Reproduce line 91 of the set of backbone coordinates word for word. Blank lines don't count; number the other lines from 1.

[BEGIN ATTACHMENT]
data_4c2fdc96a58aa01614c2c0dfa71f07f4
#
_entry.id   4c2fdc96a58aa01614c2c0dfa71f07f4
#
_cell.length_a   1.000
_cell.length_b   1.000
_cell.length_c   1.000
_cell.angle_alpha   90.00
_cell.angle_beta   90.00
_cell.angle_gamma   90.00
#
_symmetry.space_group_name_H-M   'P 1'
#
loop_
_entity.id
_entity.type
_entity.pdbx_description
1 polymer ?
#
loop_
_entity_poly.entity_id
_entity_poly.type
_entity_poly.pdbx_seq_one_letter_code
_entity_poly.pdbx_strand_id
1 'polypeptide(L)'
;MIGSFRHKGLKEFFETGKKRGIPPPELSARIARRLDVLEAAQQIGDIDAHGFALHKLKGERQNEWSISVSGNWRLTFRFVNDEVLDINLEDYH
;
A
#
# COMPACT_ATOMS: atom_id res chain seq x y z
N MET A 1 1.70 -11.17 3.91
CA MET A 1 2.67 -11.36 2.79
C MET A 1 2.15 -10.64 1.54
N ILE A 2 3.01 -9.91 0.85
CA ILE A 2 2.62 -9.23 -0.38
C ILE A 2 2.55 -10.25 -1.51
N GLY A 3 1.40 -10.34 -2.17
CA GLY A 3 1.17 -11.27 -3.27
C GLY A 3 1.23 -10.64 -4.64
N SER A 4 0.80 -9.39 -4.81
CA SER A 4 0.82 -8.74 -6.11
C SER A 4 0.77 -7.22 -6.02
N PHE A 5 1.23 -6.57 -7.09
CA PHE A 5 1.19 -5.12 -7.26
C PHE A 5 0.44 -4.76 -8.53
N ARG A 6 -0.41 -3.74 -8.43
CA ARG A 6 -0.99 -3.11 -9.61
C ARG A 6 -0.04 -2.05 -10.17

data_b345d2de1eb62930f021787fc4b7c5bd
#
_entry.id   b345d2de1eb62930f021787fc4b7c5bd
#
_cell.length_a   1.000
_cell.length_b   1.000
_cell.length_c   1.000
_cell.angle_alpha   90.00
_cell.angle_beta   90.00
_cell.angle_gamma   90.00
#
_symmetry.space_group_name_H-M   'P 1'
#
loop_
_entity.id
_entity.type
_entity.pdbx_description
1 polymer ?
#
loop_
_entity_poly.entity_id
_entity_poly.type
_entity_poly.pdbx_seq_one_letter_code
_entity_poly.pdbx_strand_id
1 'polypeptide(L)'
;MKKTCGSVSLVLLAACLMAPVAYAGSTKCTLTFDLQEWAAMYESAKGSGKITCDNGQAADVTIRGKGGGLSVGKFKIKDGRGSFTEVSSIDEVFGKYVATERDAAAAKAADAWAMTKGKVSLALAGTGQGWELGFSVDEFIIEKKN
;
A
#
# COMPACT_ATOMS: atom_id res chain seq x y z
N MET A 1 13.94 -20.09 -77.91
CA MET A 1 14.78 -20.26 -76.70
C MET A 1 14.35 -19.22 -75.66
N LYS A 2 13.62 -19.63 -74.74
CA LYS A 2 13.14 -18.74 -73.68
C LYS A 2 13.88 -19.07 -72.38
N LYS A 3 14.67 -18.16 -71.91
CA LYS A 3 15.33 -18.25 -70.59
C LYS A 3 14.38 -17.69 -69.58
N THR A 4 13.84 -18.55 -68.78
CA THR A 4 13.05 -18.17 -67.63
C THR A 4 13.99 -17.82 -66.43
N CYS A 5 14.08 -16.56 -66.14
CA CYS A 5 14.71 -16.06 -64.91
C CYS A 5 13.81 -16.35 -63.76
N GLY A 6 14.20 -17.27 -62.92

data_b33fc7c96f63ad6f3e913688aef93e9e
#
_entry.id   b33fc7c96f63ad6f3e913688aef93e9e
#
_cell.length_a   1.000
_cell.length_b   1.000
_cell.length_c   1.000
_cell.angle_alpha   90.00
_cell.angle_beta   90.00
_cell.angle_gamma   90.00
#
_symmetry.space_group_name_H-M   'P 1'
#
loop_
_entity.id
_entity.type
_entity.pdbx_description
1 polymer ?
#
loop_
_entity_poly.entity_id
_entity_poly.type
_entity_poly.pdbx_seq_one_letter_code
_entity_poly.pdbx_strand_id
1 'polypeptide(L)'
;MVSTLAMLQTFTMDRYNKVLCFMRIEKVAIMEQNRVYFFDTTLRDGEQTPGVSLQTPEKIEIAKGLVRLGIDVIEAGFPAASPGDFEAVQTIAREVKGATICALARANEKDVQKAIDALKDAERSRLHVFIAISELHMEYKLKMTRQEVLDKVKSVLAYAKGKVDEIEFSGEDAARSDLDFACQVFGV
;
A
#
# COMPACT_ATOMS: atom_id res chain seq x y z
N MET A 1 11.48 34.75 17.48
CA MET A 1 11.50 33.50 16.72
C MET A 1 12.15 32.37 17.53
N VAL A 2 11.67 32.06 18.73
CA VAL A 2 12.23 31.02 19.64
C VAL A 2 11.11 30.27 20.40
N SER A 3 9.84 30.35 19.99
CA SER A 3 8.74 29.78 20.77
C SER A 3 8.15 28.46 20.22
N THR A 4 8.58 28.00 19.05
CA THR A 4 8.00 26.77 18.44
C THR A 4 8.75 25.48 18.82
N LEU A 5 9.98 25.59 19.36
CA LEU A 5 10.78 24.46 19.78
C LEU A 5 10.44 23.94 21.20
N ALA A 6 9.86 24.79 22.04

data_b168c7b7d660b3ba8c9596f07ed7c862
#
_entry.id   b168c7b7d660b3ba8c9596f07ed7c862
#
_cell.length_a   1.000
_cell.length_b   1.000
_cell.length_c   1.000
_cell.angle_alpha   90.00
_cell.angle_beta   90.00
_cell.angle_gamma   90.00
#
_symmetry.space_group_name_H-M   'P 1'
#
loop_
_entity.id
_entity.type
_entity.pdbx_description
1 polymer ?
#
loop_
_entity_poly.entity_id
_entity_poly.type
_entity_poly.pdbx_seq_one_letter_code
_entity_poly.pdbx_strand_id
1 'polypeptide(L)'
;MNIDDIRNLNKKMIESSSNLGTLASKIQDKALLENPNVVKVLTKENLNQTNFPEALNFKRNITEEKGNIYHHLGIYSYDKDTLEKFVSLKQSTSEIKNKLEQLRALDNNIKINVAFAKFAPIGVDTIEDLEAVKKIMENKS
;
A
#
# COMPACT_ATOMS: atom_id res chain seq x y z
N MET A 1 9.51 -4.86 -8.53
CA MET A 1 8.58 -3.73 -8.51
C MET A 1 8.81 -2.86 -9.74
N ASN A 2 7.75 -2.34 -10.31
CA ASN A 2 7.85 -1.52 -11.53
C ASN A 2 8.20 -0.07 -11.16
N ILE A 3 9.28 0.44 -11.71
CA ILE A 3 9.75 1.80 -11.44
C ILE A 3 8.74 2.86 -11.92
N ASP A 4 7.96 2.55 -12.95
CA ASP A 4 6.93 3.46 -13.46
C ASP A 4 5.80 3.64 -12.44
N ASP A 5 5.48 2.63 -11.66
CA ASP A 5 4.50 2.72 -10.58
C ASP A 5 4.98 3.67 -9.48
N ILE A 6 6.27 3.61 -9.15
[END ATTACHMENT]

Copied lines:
N CYS A 5 14.08 -16.56 -66.14